A new study by The University of Texas at Austin has demonstrated a possible link between life on Earth and the movement of continents. The findings show that sediment, which is often comprised from pieces of dead organisms, could play a key role in determining the speed of continental drift.
New research by University of Colorado Boulder geoscientists shines a light on this hidden world from ridgetops to valley floors and shows how rainfall shapes the part of our planet that is just beyond where we can see.
Slow-motion collisions of tectonic plates under the ocean drag about three times more water down into the deep Earth than previously estimated, according to a first-of-its-kind seismic study that spans the Mariana Trench.
Scientists from the CNR (National Research Council) and Ca' Foscari University of Venice have carried out the first scientific research on the ripple effects linking atmospheric emissions, sea acidification, and coastal erosion. The Mediterranean case study: a possible 31 percent decrease in sediment by 2100. The results have been published inClimatic Change
Earth's water may have originated from both asteroidal material and gas left over from the formation of the Sun, according to new research. The new finding could give scientists important insights about the development of other planets and their potential to support life.
A new study has shown vultures use their very own social networks to take advantage of thermal updrafts which help them fly vast distances. A team from Swansea University examined how the vultures seemed to make risky but efficient choices when it came to their flight patterns by observing other birds in the network.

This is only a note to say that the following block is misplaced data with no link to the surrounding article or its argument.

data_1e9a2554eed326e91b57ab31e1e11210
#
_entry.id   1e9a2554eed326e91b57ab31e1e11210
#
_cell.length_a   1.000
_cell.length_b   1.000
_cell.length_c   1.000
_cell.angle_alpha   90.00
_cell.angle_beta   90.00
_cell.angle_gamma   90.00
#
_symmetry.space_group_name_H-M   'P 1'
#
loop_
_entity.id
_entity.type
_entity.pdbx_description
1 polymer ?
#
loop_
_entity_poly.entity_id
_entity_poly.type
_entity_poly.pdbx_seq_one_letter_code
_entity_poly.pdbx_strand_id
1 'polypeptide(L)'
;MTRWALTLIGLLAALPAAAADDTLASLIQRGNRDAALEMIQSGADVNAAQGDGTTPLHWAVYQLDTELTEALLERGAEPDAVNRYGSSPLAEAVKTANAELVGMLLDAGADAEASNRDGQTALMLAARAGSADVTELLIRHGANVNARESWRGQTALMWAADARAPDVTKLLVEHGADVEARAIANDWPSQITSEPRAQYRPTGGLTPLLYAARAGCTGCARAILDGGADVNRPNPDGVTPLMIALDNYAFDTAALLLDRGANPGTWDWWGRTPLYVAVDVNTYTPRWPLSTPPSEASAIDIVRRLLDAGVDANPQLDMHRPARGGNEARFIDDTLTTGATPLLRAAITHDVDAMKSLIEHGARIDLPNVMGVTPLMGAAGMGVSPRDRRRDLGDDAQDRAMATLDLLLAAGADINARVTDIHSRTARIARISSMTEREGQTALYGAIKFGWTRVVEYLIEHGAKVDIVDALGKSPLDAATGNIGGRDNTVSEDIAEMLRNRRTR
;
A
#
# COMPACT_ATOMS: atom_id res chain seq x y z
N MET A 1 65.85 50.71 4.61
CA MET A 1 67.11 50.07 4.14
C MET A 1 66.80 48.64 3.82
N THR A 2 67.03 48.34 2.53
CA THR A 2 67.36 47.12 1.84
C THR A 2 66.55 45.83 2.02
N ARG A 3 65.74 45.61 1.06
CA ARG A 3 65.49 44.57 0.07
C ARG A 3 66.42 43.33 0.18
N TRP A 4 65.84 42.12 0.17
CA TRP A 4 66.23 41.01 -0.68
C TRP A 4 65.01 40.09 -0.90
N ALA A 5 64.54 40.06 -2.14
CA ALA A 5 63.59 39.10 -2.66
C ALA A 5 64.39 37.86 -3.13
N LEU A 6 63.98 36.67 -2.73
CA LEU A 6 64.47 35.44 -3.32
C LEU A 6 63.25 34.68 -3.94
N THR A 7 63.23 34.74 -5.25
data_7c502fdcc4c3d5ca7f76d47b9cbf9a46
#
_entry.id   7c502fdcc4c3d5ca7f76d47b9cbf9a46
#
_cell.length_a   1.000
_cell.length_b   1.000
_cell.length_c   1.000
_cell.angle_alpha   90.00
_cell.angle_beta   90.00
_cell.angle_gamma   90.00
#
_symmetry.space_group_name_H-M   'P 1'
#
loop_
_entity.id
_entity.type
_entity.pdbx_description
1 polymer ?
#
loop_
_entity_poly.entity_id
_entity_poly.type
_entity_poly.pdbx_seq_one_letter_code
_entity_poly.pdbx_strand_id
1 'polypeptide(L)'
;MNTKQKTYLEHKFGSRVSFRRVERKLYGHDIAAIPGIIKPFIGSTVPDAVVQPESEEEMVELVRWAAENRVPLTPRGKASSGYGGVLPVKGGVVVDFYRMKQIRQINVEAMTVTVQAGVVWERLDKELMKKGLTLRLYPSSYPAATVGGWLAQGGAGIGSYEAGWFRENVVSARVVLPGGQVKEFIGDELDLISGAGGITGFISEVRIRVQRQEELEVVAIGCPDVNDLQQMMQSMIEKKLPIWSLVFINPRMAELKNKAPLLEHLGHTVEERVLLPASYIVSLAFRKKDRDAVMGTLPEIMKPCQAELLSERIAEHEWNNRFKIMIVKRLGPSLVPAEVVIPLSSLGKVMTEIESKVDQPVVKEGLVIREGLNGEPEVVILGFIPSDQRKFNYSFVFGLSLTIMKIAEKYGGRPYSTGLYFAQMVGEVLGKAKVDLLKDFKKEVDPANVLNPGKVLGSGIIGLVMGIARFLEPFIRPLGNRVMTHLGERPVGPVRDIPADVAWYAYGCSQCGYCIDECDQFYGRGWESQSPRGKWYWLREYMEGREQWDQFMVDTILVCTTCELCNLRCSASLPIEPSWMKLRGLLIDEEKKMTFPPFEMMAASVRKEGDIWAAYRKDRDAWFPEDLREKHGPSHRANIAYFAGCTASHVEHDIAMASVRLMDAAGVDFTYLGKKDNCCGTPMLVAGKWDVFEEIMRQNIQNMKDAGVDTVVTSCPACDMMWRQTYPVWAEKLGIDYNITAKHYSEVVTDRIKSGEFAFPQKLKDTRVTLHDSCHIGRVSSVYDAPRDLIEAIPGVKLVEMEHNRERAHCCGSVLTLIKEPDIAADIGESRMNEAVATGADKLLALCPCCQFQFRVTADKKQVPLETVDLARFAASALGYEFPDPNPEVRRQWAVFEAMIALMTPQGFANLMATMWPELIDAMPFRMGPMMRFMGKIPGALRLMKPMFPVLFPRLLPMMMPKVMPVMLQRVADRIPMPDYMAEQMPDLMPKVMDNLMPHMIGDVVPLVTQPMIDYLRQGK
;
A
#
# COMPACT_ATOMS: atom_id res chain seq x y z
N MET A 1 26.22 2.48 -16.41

When planet Earth formed, it grabbed a lot of hydrogen, a precursor to water, from the gas surrounding the newborn Sun. This source has long been neglected for geochemical reasons now shown to be incorrect.
In 1811 and 1812, the region around New Madrid, Mo., experienced a number of major earthquakes. The final and largest earthquake in this sequence occurred on the Reelfoot fault, and temporarily changed the course of the Mississippi River.
The University of Cincinnati is working with the Nevada Bureau of Mines and Geology to add specific details on landslides to the state's map of known hazards.
Landfill gases contain numerous contaminants, but one group has demonstrated a promising new application of plasma technology capable of removing such compounds. Researchers have demonstrated an experimental plasma device capable of cleaning gas samples of D4, one of the most common siloxanes. Drawing on a technique for creating plasma called dielectric barrier discharge, the group was able to significantly reduce the amount of D4 samples after treating it with a helium-based plasma.